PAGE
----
You don’t become legendary chasing after a sure thing. (tweet that)

3. Sleep-overs

Pretty sure we’d reduce the amount of pissed off adults by 23% if we had more adult sleepovers. How can you be angry with s’more mouth, lying on a sleeping bag next to your best friends? You can’t. Studies show it’s impossible.

4. The Thrill of a Gift

I remember the Christmas I sprinted around my house, holding The Game Genie for Nintendo high above my head as if I’d just wrestled with Indiana Jones and came away with the Holy Grail.

Kids have no problem fully receiving a great gift. I’m not sure I can say the same for my adult-self.

To receive a gift well you have to be present in the moment.

Kids aren’t thinking about what they’ll have for dinner or if the gift they’re giving to you is as expensive as the gift they’re receiving. No. They rip open the paper, marveling at that new toy in their hands like they’ve just discovered gold doubloons.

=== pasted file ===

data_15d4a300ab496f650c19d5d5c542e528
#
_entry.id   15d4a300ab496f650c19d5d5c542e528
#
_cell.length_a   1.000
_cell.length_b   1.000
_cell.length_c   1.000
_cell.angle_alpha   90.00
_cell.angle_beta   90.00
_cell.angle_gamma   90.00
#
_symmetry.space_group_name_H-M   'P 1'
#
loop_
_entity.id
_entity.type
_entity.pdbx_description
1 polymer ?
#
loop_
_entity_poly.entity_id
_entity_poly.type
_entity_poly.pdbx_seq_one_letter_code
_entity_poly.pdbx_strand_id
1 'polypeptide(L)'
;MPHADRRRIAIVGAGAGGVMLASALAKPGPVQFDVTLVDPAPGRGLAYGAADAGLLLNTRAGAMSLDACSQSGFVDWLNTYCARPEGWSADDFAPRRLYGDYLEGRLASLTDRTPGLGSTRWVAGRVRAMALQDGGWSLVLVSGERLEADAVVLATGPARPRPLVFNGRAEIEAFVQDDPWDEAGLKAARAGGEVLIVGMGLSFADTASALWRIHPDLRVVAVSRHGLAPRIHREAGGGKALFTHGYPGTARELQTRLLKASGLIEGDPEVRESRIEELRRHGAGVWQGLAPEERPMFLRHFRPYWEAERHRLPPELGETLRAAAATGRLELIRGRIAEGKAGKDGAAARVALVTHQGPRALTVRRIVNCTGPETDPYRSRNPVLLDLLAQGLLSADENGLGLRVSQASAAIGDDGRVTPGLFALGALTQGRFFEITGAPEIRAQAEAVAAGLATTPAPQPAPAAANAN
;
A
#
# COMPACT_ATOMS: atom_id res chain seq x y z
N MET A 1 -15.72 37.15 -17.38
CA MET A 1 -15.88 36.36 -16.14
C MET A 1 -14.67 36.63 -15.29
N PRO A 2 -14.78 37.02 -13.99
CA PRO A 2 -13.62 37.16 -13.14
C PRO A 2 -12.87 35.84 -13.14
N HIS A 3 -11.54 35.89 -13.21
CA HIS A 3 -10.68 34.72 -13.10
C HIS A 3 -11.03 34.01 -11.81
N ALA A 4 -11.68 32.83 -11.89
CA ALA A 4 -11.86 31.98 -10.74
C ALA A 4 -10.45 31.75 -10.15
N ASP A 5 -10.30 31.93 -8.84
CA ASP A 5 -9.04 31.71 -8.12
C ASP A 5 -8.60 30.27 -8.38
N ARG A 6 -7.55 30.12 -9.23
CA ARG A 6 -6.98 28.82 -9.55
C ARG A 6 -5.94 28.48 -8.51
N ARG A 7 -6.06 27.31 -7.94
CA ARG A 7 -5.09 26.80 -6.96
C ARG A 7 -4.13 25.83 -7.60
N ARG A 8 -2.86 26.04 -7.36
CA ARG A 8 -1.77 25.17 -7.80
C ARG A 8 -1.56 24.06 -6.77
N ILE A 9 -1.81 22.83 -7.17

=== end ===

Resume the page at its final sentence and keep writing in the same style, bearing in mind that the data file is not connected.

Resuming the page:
I want to remember how to marvel. Which takes me to…

5. Wonder and Marvel

Adults have to schedule in a four-day vacation to a tropical place, then while there, go on an expensive tour into the heart of some remote location, have the tour guide point out what we should be really excited about seeing, and maybe then we’ll let our mouth drop with awe. (if we’re not thinking about the weird bug that just flew by our head, the heat, the humidity, or how our hair looks in the heat and humidity.)

You know what makes my kids marvel? Dirt.

And double the wonder if there’s a weird looking bug nestled in the stuff.

As adults we build up so many callouses from life that we lose the ability to feel the petals between our fingers.

We need to cultivate the ability to see and feel things for the first time.

We need to give ourselves permission to stop and stare. Mouth-freakin-agape, if need be.

Within a 50-foot radius from you right now there are about 50 miracles taking place. The air you’re breathing. The flower growing. Your co-worker sending mail to you instantly through the air.

Life is too exquisite not to take it in.